Monday, May 14, 2018
Sunday was Mother’s Day, one of the most widely observed and celebrated holidays in our culture. People of all ethnic groups, colors, and even religious denominations observe it; among Christians it is the day with the 3rd highest church attendance after only Christmas and Easter. As a major holiday it is all over our popular culture. TV shows have plots that revolve around it. There are songs about both the day and the person known as “Mother” in just about every genre, and radio stations play many of them in the week leading up to the holiday. Comedians tell endless “mom” jokes. Even politicians refer to it in political ads, thanking their own moms and trying to appeal to the moms of voters. And as it is a major holiday, it is very commercialized and has a huge economic impact. It is one of the biggest days in any given year for the sales of flowers, candy, and greeting cards. More long distance calls are made on Mother’s Day than on any other day. Restaurants make a lot of money on the day, especially on breakfasts and brunches. It is truly a big deal in our culture. But where did this day come from? How did it come to be? Why does it exist?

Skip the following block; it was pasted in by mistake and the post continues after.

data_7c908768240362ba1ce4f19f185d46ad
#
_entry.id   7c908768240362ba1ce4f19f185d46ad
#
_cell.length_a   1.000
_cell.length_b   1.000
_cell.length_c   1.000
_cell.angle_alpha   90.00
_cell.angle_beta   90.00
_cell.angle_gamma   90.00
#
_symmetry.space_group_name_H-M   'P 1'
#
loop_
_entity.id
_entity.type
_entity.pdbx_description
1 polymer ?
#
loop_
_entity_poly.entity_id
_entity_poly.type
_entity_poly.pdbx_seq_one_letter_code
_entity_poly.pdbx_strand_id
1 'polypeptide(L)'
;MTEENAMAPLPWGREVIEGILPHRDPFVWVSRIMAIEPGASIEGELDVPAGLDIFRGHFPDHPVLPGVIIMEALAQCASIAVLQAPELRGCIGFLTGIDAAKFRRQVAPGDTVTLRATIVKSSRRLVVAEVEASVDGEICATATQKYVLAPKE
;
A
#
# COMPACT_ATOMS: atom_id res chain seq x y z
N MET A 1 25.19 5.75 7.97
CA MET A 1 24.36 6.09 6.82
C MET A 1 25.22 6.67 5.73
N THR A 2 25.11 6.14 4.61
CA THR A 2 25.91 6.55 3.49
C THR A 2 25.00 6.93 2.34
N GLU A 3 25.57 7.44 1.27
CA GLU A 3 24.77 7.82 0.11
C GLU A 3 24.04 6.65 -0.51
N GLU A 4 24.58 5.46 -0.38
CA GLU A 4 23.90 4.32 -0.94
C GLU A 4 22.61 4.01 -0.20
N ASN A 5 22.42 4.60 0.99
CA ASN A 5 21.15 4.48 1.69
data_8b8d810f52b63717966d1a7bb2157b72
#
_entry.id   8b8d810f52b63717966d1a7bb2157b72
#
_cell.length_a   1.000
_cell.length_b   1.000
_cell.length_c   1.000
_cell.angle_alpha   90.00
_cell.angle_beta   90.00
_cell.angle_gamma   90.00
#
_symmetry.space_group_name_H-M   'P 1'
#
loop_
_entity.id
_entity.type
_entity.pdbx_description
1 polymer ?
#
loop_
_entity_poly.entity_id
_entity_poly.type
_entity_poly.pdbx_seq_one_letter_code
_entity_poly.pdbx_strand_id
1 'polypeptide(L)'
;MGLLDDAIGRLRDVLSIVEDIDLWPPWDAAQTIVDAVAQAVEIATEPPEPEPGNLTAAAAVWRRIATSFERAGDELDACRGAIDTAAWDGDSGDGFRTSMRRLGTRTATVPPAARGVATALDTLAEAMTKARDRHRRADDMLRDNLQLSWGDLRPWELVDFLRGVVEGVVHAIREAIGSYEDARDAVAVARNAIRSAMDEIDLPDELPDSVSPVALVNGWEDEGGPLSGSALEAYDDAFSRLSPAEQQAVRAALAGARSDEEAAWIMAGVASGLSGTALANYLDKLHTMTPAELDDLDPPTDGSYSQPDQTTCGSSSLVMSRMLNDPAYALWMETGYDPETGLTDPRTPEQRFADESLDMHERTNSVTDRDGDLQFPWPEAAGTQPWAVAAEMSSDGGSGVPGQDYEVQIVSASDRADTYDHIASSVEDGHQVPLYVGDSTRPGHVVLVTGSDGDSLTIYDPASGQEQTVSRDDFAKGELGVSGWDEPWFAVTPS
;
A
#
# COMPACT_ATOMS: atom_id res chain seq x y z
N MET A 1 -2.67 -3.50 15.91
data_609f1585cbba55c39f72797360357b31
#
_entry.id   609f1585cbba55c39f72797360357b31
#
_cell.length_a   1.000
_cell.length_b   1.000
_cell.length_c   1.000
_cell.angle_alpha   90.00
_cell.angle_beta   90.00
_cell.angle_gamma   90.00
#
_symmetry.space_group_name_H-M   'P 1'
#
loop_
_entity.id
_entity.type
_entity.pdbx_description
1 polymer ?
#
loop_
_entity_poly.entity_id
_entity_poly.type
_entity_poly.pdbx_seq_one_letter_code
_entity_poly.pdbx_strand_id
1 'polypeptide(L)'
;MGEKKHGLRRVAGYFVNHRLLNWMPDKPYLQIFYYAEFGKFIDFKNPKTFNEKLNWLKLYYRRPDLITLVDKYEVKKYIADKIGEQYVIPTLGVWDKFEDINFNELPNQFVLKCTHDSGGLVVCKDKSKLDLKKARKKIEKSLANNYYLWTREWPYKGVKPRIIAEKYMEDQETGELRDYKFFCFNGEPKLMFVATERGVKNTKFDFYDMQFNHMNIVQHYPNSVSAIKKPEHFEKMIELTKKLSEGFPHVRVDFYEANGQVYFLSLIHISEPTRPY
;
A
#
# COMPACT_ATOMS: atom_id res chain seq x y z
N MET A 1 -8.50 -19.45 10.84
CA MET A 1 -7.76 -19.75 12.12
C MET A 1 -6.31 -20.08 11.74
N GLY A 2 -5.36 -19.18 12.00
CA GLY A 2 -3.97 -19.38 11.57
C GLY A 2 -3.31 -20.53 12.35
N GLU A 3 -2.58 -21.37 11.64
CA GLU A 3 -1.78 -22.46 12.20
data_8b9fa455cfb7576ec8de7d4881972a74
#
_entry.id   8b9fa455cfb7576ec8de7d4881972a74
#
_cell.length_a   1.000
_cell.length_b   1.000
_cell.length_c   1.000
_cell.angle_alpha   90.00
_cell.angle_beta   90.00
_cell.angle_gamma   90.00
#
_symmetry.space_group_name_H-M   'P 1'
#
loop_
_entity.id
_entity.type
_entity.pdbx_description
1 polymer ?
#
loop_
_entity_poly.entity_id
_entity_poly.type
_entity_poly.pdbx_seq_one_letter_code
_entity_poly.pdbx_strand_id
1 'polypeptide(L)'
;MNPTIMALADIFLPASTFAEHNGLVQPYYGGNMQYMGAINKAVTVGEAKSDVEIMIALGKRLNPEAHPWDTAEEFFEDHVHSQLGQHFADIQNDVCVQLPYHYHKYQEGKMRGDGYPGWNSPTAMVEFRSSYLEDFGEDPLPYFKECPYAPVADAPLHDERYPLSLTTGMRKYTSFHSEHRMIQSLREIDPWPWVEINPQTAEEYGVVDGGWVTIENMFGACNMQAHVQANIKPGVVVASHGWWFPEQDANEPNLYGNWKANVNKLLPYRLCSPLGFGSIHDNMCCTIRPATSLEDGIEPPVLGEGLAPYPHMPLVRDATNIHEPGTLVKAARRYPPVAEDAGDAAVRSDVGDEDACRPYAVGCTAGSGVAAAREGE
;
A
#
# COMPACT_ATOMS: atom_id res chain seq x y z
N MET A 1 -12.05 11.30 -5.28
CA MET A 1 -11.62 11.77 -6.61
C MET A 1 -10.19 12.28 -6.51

The idea of honoring “mothers” is not just an American idea, and it is not really recent. Ancient peoples in many parts of the world had a variety of observances that paid tribute to the idea of fertility, birth, and mothering. The ancient Greeks and Romans had festivals that celebrated Mother Goddesses such as Rhea and Cybele, who gave birth to various gods and represented the power of divine fertility. These were important, powerful ideas, and the celebrations of these holidays lasted for days in the ancient world.
Roman, Greek and many other polytheistic religions were eventually eclipsed by monotheistic ones. But many of these important ideas found ways of being expressed in monotheistic beliefs. While there is no “Mother’s Day” in Islam, children are regularly instructed to pay honor to their mothers. Some Jews honor Rachel, Jacob’s most beloved wife, on the eleventh day of Cheshvan as the symbolic “mother” of the Israeli household and nation. Some early Christians took to celebrating the Virgin Mary during Lent as a way of honoring a divine mother-the mother of Jesus. The idea of “birth” and “mother,” then, are important human concerns. These need to be accounted for and recognized in every religion.
In 16th century England that recognition turned into something called, “Mothering Sunday.” Initially a day to honor the Mother Church and the Virgin Mary, it eventually came to include children being told to pick wild flowers to give to and pay tribute to their own earthly mothers. This represented an expansion of focus; not only divine mothers were looked at with honor. Earthly mothers came to be seen as representatives of the divine order, and they could be acknowledged also. The American idea of Mother’s Day draws most directly from this.